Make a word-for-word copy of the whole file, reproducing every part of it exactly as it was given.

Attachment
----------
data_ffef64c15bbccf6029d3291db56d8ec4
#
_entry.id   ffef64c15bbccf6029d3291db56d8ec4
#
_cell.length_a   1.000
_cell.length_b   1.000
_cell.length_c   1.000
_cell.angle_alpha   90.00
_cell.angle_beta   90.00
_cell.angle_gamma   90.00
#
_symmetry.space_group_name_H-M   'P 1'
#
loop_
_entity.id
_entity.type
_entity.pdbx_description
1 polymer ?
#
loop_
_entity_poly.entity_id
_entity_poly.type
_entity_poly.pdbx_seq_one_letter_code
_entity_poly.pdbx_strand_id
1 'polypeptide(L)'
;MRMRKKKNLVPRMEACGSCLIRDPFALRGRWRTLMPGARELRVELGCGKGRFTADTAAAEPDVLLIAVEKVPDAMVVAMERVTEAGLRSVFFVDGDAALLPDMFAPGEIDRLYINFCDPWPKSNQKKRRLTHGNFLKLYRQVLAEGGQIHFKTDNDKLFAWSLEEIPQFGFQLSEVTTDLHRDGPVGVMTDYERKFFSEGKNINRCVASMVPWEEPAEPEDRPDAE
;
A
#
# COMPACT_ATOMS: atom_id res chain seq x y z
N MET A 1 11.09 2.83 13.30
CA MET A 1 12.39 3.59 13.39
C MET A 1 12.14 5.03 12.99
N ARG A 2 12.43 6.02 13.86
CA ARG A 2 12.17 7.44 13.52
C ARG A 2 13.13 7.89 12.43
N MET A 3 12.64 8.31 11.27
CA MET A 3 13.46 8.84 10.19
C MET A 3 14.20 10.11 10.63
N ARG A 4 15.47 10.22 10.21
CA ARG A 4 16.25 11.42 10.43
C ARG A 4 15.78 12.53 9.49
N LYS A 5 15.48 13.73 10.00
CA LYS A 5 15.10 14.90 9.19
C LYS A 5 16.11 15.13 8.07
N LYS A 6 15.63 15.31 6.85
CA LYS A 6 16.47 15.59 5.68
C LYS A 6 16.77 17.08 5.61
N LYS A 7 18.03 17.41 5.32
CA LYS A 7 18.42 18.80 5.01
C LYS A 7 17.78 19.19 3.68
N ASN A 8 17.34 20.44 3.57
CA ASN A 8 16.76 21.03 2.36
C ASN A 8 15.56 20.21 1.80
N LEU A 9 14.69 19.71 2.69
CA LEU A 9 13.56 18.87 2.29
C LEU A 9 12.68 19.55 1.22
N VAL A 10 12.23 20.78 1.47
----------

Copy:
data_ffef64c15bbccf6029d3291db56d8ec4
#
_entry.id   ffef64c15bbccf6029d3291db56d8ec4
#
_cell.length_a   1.000
_cell.length_b   1.000
_cell.length_c   1.000
_cell.angle_alpha   90.00
_cell.angle_beta   90.00
_cell.angle_gamma   90.00
#
_symmetry.space_group_name_H-M   'P 1'
#
loop_
_entity.id
_entity.type
_entity.pdbx_description
1 polymer ?
#
loop_
_entity_poly.entity_id
_entity_poly.type
_entity_poly.pdbx_seq_one_letter_code
_entity_poly.pdbx_strand_id
1 'polypeptide(L)'
;MRMRKKKNLVPRMEACGSCLIRDPFALRGRWRTLMPGARELRVELGCGKGRFTADTAAAEPDVLLIAVEKVPDAMVVAMERVTEAGLRSVFFVDGDAALLPDMFAPGEIDRLYINFCDPWPKSNQKKRRLTHGNFLKLYRQVLAEGGQIHFKTDNDKLFAWSLEEIPQFGFQLSEVTTDLHRDGPVGVMTDYERKFFSEGKNINRCVASMVPWEEPAEPEDRPDAE
;
A
#
# COMPACT_ATOMS: atom_id res chain seq x y z
N MET A 1 11.09 2.83 13.30
CA MET A 1 12.39 3.59 13.39
C MET A 1 12.14 5.03 12.99
N ARG A 2 12.43 6.02 13.86
CA ARG A 2 12.17 7.44 13.52
C ARG A 2 13.13 7.89 12.43
N MET A 3 12.64 8.31 11.27
CA MET A 3 13.46 8.84 10.19
C MET A 3 14.20 10.11 10.63
N ARG A 4 15.47 10.22 10.21
CA ARG A 4 16.25 11.42 10.43
C ARG A 4 15.78 12.53 9.49
N LYS A 5 15.48 13.73 10.00
CA LYS A 5 15.10 14.90 9.19
C LYS A 5 16.11 15.13 8.07
N LYS A 6 15.63 15.31 6.85
CA LYS A 6 16.47 15.59 5.68
C LYS A 6 16.77 17.08 5.61
N LYS A 7 18.03 17.41 5.32
CA LYS A 7 18.42 18.80 5.01
C LYS A 7 17.78 19.19 3.68
N ASN A 8 17.34 20.44 3.57
CA ASN A 8 16.76 21.03 2.36
C ASN A 8 15.56 20.21 1.80
N LEU A 9 14.69 19.71 2.69
CA LEU A 9 13.56 18.87 2.29
C LEU A 9 12.68 19.55 1.22
N VAL A 10 12.23 20.78 1.47